Monday, September 15, 2008

The Economic Issue For the Federal Election

The biggest economic issue for the federal election is the Mountain Pine Beetle. The economic cost to Canada from this one pest is in the order of three billion cubic metres of wood. The value of this wood to the Canadian economy is about one trillion dollars.

This is is just from the lodgepole pine in BC, Canada's single most important forestry tree. If it does spread east, the economic damage to the country could be as much as 30% to 40% higher.

The impact is going to be felt over a long time and not in one year. We are looking at a loss of close to half of BC's annual allowable cut within the next ten years. That is 1/4 of the Canadian forestry industry.

The loss to the federal and provincial governments will be about $4 billion a year in revenues. The economy will have come up with an extra $12 billion in annual economic activity to make up for the lose of forestry.

Forestry is least goverment subsidised industry in this country and not surprisingly the most productive sector in our economy. Our dollar is dependent on the export earnings of forestry and engery. Knock out one large part of this, the least subsidised part, and there will be a long term negative impact on the value of the Canadian dollar. Without the roughly $40 billion in forestry exports Canada would have a trade deficit and more importantly a current account deficit - we would have more money flowing out of Canada than in.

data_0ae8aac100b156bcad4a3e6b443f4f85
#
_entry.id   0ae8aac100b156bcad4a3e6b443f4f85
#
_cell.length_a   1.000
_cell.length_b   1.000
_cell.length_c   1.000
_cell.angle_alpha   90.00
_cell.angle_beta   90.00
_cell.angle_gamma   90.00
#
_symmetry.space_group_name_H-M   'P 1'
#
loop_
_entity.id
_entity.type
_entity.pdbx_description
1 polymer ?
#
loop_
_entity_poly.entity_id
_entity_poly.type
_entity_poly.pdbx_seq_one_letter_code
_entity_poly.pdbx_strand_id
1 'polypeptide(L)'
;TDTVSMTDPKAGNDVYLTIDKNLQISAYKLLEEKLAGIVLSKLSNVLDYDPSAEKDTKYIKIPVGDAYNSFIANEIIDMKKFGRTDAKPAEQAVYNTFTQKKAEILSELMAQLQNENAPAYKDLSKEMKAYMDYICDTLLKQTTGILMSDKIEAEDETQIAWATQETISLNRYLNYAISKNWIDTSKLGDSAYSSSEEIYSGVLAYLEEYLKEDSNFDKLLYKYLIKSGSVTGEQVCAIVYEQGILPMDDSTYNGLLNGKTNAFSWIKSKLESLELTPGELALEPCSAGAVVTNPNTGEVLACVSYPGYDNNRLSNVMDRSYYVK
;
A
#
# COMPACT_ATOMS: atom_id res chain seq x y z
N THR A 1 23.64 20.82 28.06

The following communities will be dramatically reduced in size

  • Quesnel
  • Williams Lake
  • 100 Mile House
  • Vanderhoof
  • Smithers
  • Burns Lake
  • Mackenzie
  • Fort St James
  • Clearwater
  • Blue River
  • McBride
  • Valemount
  • Fraser Lake
  • Houston
  • Merritt
  • Princeton
These towns are likely to see more than 1/2 their populations leave by 2025. 50 000 to 80 000 people will leave these communities by that date. The schools will close, the hospitals will close, the stores will close, the houses will be empty.

Prince George and Kamloops will both stagnate.

This is the biggest demographic economic re-location in Canada since the depression.

This is a bigger problem than all the fishery problems we have seen. This is a national economic disaster and no one is making it the number one issue in Ottawa.
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